Appeared in Brownsville Herarld and Valley Morning Star on October 27, 2013
By Lisa Mitchell-Bennett
I have always loved older houses—the character, the hardwood floors, the wide front porch which was the center of family and community life in pre-air-conditioning days. Folks would sit on their front porch in the early mornings and late evenings, soaking up the breeze, drinking lemonade, chatting with passing neighbors, catching up on gossip. Parents would hold infants in their arms, toddlers would climb up and down the porch steps. Older children would play in the yard and ride their bikes in the street. Our lives were more entwined and more public in tangible ways (although online social networking is filling some of this niche). Yet something must be said for sitting and talking together in the same real space with other human beings. We are able to hold each other’s hand, hear the intonation of the voices, see the tears well in the eyes or other subtle facial expression. I love being able to connect through Skype and Facetime with friends and family members who live around the world. But I also don’t want to lose the art of in person conversation that is not bound by internet connection or screen quality.
It’s amazing how a simple architectural design element like a front porch or technological advance like an air conditioner can have such an impact on the way we relate to each other, and can even impact our very health. There are so many other ways we have “designed away” in-person human connection, physical activity like walking, healthy home-grown/home cooked meals and time for the simple pleasures in life like growing a garden. The reality of our lifestyles is stirring in many of us a desire to “redesign” our daily lives—not to return to an over-idealized past, rather to incorporate some of the qualities of health we have lost into our modern lives.
A photographer friend of mine, Annette Landry, reflected on her photo exhibit called People on Porches. “In some ways, modern development has forced us to lose our ability to relate to one another by sharing our experiences, our space, our soil and our air. We are no longer accountable to each other—no longer able to understand that the demise of one is the demise of all.”
We may think what we want is more entertainment, more technology, a faster pace, larger homes, more privacy. But when we get it we are never quite satisfied and we are definitely not healthier. A friend of mine recently relocated to Dallas, excited for the big city life with more opportunities for fun. She messaged me the other day that she has kinks in her neck from looking up at all the tall buildings and hates the hours of stopped traffic during her morning commute. “There are so many people yet so little community. I’m missing all my neighbors and friends, bike rides, birds chirping, and my little life down in Brownsville. Until you leave you don’t realize how awesome the slower pace and real conversations are. Being here in Dallas has caused me to reflect and realize how hard it is for people here to make their own fun – while it seemed to be such a basic part of life in the Valley. You wouldn’t believe how many people I hear in this gigantic city of programmed fun saying they’re bored!”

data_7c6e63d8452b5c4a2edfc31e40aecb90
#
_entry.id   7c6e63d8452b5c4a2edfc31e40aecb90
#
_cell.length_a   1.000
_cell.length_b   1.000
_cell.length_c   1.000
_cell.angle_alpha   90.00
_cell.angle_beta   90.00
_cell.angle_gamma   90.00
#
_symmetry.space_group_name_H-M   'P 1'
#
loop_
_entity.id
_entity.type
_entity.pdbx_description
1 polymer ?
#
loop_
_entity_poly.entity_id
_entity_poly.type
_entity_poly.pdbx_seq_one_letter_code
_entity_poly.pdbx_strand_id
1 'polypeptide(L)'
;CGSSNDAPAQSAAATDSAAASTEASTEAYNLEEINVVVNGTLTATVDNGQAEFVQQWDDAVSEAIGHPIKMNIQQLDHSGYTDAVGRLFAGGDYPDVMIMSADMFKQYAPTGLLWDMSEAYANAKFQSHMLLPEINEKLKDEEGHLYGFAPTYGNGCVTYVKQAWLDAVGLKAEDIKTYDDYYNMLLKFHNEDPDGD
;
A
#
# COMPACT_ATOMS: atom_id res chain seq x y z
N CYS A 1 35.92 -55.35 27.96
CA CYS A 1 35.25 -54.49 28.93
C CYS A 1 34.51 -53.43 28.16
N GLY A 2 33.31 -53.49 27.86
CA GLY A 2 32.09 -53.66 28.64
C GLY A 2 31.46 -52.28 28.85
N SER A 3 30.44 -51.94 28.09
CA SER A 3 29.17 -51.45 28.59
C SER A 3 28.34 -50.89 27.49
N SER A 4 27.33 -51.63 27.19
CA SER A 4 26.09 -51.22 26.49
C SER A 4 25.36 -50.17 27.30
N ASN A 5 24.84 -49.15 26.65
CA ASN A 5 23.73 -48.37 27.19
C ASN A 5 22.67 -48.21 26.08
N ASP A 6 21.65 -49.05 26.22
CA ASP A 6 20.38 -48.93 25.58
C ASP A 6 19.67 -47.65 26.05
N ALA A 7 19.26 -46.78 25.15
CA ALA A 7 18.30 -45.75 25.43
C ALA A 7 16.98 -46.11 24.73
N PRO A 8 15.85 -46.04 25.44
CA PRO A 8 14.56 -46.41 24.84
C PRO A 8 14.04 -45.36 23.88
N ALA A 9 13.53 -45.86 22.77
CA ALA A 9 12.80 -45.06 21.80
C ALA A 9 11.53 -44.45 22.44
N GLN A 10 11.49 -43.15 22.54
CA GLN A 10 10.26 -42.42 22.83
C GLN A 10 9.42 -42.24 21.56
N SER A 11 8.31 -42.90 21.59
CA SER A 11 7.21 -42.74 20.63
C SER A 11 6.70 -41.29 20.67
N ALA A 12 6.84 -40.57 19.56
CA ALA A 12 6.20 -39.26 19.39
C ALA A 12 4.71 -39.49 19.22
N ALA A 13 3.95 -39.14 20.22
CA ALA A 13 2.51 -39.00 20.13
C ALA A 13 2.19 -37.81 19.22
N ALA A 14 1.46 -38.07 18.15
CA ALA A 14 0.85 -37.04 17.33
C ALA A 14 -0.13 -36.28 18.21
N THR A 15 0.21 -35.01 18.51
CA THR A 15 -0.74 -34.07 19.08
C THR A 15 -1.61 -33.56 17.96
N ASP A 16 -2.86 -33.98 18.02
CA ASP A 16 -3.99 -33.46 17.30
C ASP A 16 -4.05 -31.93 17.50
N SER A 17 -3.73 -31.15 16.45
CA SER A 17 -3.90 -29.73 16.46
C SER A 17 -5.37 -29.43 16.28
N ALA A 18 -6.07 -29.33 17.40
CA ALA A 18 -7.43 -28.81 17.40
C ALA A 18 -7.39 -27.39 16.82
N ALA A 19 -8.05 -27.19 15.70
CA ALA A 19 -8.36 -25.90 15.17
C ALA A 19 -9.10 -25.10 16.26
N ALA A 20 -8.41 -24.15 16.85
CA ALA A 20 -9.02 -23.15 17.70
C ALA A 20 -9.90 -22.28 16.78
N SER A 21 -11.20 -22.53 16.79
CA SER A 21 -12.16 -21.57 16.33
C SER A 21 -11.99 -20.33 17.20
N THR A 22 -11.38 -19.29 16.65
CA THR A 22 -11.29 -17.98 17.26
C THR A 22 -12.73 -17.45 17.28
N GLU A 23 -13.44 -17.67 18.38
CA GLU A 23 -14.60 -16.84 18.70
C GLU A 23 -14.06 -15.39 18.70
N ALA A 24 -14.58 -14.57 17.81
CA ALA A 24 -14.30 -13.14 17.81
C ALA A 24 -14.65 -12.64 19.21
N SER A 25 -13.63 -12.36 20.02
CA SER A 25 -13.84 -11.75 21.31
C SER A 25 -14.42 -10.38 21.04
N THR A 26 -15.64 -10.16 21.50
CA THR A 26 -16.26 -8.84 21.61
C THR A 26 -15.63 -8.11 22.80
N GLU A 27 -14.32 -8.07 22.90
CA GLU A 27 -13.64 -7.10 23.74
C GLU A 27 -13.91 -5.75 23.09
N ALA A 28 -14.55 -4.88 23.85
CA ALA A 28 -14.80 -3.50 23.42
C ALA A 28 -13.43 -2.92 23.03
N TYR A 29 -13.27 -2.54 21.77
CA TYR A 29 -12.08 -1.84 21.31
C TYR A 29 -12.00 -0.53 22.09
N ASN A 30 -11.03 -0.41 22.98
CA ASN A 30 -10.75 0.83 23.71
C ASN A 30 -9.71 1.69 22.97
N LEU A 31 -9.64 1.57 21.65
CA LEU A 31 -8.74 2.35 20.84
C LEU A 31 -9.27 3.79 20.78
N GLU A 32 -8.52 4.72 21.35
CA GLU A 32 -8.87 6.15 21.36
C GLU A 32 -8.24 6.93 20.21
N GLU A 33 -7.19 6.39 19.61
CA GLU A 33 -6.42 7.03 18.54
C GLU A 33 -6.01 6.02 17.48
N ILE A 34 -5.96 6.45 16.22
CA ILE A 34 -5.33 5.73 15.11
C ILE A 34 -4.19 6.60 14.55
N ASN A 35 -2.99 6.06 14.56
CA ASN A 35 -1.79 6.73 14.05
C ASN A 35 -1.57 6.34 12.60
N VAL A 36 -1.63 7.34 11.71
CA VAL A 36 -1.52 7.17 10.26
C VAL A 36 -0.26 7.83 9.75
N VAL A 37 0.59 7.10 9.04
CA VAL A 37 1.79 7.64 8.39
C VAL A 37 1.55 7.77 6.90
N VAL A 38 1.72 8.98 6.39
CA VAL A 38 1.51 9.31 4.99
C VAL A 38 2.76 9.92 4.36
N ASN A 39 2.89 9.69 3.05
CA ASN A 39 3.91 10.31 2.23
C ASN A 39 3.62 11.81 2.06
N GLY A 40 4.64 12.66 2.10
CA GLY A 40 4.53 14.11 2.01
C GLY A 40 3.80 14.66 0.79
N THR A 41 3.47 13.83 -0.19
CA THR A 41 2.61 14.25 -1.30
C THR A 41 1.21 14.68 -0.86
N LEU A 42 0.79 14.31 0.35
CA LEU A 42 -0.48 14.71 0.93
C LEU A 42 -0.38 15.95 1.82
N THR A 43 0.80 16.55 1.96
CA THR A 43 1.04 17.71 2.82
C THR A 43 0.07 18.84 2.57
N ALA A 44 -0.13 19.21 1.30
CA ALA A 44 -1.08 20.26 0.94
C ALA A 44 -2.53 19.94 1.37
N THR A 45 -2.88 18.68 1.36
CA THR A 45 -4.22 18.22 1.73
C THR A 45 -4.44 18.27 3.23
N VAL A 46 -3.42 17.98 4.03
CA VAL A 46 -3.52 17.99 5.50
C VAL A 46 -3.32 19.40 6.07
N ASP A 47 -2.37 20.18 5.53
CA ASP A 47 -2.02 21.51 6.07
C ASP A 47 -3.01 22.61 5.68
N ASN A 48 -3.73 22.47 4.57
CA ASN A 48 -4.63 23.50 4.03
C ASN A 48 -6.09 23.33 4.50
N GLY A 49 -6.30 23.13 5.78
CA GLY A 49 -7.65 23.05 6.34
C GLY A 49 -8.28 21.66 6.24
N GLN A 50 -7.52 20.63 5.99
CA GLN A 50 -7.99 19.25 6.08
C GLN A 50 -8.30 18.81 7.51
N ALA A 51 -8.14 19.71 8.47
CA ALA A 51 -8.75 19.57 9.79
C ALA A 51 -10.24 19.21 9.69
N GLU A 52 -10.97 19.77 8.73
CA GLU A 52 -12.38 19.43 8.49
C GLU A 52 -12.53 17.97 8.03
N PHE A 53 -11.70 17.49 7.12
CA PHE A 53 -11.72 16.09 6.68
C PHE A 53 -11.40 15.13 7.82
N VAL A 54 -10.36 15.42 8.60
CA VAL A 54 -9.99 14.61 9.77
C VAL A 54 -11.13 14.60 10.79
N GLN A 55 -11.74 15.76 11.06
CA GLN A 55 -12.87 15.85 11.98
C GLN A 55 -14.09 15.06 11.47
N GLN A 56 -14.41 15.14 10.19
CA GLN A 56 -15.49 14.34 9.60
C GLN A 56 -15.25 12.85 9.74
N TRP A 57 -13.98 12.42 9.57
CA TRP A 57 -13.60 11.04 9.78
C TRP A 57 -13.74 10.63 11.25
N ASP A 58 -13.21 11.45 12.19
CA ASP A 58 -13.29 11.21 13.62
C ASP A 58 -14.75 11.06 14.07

Progress is both positive and inevitable. There are some ways we can redesign, both on a larger scale, and in our own individual lives, to create a modern reality that re-incorporates some of our lost quality of life while maintaining the benefits of modern technology.
There are big ways to do this, through policy-makers and large investment with far greater return through urban planning and renewal, prioritizing community, mixed use development, pedestrian and bicycle transportation initiatives, farmers markets and community agriculture, etc. And there are small, immediate steps we can take in our own lives that will foster community and human connection, like going on walks with our kids, slowing down and meeting our neighbors.
I don’t have a big front porch, but I planted a tiny vegetable garden in the front yard this year. Two neighbors saw me digging in it when they drove by and stopped to chat. These were two ladies I didn’t know previously, but they too had planted small vegetable gardens in their suburban yards. This simple return to the earth, to what was a natural part of my parents’ and grandparents’ lives, has connected me to these neighbors in a tangible way as we share the small bounty from our crop, try new recipes and learn about new foods from our respectively different cultures. We stand chatting in each other’s yards, or send our kids back and forth to each others’ houses with bags of herbs, eggplant, tomatoes and it seems like such a natural way to interact with these fellow human beings I would likely never know through my work or social networking connections.
It isn’t too late for us to design and redesign our lives and communities to promote health and well-being, but it takes every one of us to make it happen. We can start in our own homes, and reach out to our leaders, because Tu Salud ¡Si Cuenta! (Your Health Matters!)